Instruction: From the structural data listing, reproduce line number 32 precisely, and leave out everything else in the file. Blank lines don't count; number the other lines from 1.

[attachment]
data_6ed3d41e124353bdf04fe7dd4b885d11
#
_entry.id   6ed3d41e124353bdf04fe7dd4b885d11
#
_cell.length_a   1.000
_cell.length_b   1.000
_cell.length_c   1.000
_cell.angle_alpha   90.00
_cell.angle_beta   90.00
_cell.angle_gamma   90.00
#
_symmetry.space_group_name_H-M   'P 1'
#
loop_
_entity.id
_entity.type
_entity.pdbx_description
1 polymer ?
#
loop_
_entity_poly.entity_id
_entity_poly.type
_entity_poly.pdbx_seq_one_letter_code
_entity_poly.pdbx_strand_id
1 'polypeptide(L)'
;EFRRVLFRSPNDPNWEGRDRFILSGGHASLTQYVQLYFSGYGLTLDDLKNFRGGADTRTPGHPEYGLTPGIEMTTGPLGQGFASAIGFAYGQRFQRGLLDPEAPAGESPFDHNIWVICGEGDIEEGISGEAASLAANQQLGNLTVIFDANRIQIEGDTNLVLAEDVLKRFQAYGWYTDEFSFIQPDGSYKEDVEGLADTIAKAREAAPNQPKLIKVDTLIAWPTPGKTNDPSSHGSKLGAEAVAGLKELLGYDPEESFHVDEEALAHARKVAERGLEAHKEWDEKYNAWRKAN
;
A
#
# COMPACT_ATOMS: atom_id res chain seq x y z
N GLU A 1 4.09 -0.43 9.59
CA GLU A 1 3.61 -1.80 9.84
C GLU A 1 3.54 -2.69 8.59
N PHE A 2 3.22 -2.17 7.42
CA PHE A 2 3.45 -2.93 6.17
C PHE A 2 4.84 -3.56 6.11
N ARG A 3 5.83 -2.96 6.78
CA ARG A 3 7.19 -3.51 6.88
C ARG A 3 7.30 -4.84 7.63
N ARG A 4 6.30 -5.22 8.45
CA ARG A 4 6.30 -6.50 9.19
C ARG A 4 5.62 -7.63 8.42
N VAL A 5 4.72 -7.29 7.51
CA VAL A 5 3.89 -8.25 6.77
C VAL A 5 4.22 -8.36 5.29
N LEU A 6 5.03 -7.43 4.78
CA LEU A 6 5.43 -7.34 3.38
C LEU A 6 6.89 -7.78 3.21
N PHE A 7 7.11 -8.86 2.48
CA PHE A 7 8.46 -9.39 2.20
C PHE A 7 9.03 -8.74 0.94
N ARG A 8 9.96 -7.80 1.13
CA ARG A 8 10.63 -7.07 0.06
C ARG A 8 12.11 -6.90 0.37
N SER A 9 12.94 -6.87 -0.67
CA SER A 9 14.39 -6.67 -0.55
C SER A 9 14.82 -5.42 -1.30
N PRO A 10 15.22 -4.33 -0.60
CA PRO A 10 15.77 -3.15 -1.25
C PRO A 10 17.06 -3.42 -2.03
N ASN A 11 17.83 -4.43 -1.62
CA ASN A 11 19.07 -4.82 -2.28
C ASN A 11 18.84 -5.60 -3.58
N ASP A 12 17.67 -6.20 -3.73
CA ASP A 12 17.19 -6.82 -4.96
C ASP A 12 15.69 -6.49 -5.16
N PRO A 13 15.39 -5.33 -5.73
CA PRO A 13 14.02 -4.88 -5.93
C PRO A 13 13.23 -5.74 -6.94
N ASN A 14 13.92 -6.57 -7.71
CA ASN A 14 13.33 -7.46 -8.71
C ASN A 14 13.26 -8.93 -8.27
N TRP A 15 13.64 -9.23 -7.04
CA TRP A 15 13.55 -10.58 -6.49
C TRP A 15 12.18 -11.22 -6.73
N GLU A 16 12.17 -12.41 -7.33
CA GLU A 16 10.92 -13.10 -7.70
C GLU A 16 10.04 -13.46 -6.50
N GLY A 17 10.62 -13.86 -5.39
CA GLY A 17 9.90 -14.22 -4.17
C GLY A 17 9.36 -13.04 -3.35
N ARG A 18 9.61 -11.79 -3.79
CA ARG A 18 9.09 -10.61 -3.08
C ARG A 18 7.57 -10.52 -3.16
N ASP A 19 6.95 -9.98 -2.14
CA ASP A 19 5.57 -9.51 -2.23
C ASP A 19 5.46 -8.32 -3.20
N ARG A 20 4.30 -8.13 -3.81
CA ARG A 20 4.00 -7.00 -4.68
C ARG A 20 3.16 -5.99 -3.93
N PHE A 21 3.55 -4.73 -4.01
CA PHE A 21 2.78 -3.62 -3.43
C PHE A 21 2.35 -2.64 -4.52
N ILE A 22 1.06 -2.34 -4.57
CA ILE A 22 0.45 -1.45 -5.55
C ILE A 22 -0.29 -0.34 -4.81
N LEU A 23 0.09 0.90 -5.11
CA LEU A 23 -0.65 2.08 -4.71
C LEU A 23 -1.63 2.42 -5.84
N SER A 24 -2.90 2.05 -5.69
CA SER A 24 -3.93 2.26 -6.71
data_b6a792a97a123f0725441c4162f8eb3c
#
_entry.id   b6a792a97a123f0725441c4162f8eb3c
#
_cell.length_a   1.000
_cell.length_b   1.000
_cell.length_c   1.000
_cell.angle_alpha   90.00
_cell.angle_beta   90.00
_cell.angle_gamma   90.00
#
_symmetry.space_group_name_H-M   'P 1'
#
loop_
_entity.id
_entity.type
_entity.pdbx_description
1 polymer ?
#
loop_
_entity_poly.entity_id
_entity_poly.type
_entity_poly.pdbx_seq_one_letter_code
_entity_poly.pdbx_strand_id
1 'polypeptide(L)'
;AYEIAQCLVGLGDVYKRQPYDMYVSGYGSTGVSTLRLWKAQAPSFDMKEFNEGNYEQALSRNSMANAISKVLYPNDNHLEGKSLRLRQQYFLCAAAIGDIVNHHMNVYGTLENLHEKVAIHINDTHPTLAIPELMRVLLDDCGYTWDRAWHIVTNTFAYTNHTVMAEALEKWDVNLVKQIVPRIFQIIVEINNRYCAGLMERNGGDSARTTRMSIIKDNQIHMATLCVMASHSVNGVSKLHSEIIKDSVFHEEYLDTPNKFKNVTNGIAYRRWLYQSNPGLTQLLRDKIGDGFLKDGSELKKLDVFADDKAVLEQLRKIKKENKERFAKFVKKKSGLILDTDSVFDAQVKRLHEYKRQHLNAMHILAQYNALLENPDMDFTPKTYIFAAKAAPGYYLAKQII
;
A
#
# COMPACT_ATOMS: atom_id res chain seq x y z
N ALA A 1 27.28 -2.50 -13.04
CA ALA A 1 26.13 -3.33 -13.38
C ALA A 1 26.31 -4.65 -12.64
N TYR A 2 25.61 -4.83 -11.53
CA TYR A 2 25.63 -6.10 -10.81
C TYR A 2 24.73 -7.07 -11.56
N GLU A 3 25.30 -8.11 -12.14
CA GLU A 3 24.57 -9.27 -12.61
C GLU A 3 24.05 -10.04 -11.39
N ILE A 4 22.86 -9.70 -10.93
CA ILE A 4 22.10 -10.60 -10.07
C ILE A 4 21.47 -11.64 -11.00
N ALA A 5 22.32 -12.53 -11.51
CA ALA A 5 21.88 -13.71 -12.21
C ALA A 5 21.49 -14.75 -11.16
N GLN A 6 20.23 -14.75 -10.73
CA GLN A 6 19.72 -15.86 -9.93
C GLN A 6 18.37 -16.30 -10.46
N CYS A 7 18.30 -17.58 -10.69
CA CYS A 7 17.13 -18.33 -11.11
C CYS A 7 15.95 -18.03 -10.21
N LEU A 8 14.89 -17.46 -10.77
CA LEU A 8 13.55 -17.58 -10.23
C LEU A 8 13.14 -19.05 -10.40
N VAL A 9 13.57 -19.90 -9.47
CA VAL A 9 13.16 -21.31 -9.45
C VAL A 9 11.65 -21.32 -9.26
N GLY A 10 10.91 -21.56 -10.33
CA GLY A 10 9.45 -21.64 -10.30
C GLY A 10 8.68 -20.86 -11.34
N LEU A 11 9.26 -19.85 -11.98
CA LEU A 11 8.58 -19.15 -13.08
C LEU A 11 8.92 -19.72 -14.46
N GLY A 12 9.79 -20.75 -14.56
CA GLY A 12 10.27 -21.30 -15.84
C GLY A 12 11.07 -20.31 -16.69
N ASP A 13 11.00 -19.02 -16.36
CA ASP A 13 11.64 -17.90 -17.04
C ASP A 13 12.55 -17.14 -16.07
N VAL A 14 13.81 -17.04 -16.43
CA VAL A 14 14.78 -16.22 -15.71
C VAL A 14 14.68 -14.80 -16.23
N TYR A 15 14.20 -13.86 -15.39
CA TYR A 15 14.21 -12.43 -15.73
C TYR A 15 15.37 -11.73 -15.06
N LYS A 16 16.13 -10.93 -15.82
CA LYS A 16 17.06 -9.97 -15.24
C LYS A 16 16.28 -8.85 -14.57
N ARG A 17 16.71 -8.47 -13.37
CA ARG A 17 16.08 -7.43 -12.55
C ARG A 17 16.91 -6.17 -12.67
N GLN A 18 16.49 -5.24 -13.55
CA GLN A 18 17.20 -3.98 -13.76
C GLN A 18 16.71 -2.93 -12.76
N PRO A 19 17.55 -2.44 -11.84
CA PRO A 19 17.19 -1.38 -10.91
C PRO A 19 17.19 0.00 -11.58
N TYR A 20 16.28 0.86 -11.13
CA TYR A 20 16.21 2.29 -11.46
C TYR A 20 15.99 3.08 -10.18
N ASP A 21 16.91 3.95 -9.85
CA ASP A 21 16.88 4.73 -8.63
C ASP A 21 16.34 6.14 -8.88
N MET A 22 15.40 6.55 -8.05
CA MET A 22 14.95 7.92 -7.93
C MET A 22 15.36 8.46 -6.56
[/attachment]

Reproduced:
CA GLU A 1 3.61 -1.80 9.84